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jjhack
11-15-2002, 08:21 AM
These are my all time favorite bullets, the Swift A frames. Expensive? Yes, dependable 100%, accuracy perfect, failures in my personal experience with several hundred animals killed using them. ZERO!

http://www.imagestation.com/picture/sraid39/pe2e7f830d0e0355cc61872c31bcd8dcd/fd0b648c.jpg

Here is another couple from a fellow I loaned my 375HH to. He used my rifle for all his hunting and only recovered two bullets. All the other exited. These are 270 grain Aframes leaving the muzzle at 2850 fps. The Shorter mushroom came from a Very large blue wildebeast hit at 75 yards quartering towards him the bullet crushed the big leg bones of the off side leg and was sticking under the skin like a big tumor. The other one was from a dainty little Impala. It was hit head on and the bullet was under the sin at the opposite end!

http://www.imagestation.com/picture/sraid39/p7f452c01a31b8a398c55943868cabf26/fd0b653a.jpg

recurveshooter
11-17-2002, 03:02 PM
JJ,
they sure mushroom pretty evenly.did the bullet on the impala just go through the brest bone or did it take out other bones as well , as it seems to have swelled a lot about half way down ?

do you handle any bow hunters ?if so do you find them any different than rifle hunters ?any using traditional equipment ?------ herb

jjhack
11-17-2002, 08:38 PM
All our bow hunting is done on the property of my partners father. It is a Bow hunting only property. He allows Cross bows as well. The blinds are all really nice and the distance for the shots are all in the 12-30 yard range. We have taken all sorts of great trophies on this property as it is hunted by only a 1/2 dozen people a year at most. It's 6km from the main lodge and has only naturall occuring indiginous game. No "stocked" animals. It's real hunting unlike the majority of South African "put and take" safari operations today.

The swift Aframe bullets to "swell" because they are bonded to the jacket. It's a wonderful technique! Impala do not have a "Breast bone" they have ribs like all other mammals. Only birds and I think some reptiles have a breast bone to my knowledge.

If you're interested in going and can book 3 other guys to go along I can make you a deal you won't believe!

recurveshooter
11-20-2002, 12:40 PM
sorry JJ on the breast bone thing killed or helped kill a few thousand mamals and birds and just got used to the cartilege where the ribs connect calling it the breast bone .was just wondering about if just the skin and muscle would cause this effect in the bullet or does it need bone ?

i am all ready comitted to go on my first safari with the company i book for in RSA . but have seen alot of good things about your hunts .the company i book for are experienced in rifle hunting and not so much bow hunters ,i will be going with my bows .sounds like you have an excellent place to bow hunt . will keep it in mind !!-------- all the best -- herb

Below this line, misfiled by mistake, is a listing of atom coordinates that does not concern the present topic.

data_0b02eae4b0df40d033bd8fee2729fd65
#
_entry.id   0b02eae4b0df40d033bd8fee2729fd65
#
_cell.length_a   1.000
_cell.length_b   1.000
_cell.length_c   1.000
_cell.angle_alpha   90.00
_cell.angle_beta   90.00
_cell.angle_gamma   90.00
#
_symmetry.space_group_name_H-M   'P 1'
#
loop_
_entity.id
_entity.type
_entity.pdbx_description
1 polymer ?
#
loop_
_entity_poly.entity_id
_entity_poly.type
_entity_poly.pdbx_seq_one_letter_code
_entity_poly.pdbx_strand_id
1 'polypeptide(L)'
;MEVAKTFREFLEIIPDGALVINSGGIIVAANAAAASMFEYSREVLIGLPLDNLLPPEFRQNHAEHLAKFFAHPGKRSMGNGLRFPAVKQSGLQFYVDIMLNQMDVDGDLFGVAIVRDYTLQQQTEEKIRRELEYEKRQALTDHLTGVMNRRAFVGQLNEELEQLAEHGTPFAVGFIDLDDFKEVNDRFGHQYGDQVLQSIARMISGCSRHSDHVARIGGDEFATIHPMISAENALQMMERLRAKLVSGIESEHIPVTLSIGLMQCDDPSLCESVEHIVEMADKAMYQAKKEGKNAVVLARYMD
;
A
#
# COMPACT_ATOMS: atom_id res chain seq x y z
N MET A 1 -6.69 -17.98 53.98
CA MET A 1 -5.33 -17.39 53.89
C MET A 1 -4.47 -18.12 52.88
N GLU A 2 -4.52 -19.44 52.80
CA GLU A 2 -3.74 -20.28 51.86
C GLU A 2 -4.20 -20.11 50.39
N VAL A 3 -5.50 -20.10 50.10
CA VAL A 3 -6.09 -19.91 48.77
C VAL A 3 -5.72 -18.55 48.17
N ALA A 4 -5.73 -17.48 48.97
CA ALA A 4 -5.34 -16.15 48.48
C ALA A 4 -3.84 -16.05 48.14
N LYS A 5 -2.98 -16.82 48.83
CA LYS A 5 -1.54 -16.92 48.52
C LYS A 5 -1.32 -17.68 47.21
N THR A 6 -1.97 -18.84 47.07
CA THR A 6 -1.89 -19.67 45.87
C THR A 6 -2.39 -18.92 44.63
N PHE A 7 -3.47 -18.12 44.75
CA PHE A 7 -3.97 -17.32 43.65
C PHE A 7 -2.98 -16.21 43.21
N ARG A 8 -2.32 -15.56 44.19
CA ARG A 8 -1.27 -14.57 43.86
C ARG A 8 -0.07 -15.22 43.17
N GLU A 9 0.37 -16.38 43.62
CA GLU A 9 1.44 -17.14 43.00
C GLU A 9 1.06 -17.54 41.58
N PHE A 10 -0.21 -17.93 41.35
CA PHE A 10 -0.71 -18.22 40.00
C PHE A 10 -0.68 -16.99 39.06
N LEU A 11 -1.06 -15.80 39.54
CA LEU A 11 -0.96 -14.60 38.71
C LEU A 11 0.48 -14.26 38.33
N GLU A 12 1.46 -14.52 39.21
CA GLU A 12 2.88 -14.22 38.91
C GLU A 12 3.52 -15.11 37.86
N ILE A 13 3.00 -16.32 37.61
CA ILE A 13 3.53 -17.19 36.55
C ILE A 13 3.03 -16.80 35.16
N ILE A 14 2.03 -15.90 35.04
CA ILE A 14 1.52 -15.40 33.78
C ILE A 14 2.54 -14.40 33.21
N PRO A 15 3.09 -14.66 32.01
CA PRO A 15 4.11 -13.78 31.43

jjhack
11-21-2002, 08:45 AM
You don't need to hit bones to get this performance. However depending upon the cartridge propelling the bullet, and the weight of the bullet it might drive right through and exit much of the time. Then you would have no idea what the mushroom performance of the bullet was. I have shot cape buffalo with the 300 grain 375 bullet and recovered them without any bone getting hit, I have also shot Eland with them and no major bones were hit.

One of my clients used my rifle this past season and shot at a quartering away eland. He hit a bit high and the bullet traveled through the back and stopped in the neck near the skull. It knocked the Eland down but was not lethal. He was shot again to finish off. The bullet was recoved in the meat of the neck perfectly mushroomed no bones hit.

I don't think the bones of an impala are as tough to get through as the mass of muscle in an elands neck or a buffalo on a broad side shot. Impala can be tough to fold up for such a fragile animal. They tend to run like the wind when shot, and will also run dead on their feet with little blood trail to follow. They exhaust every effort to keep up with the herd.

Most of the animals in Africa will cover quite a bit of ground when shot through the lungs. Many species don't bleed much and almost all are complicated to follow up because they live in small herds which stomp out all the tracks and blood spots after the shot.

If there was ever a place to use enough gun and make great shots, plains game hunting for multiple species in a ten day safari is it!

recurveshooter
11-21-2002, 10:13 AM
thanks, JJ .

it really amazes me how much engenering goes into something to get it to do what you want .

have you found any difference in a rifle shot animal and one shot with an arrow if shot in the same place ? as to distance of travel from the hit ? or is there no way to compare ?------ herb

Safari-Hunt
11-22-2002, 02:01 AM
Recurve,

The animals seem to run much further, out shot with an arrow than an bullet I'm sure it has lot to do with the shock the bullet can give if you compare the penetration of the arrow.

Bowhunters usually wait 30 minutes before they follow the trail to give the animal chance to lie down and die. A plus point about arrows is that the animals bleed more and throw a nicer blood trail than bullet shot animals.

Safari-Hunt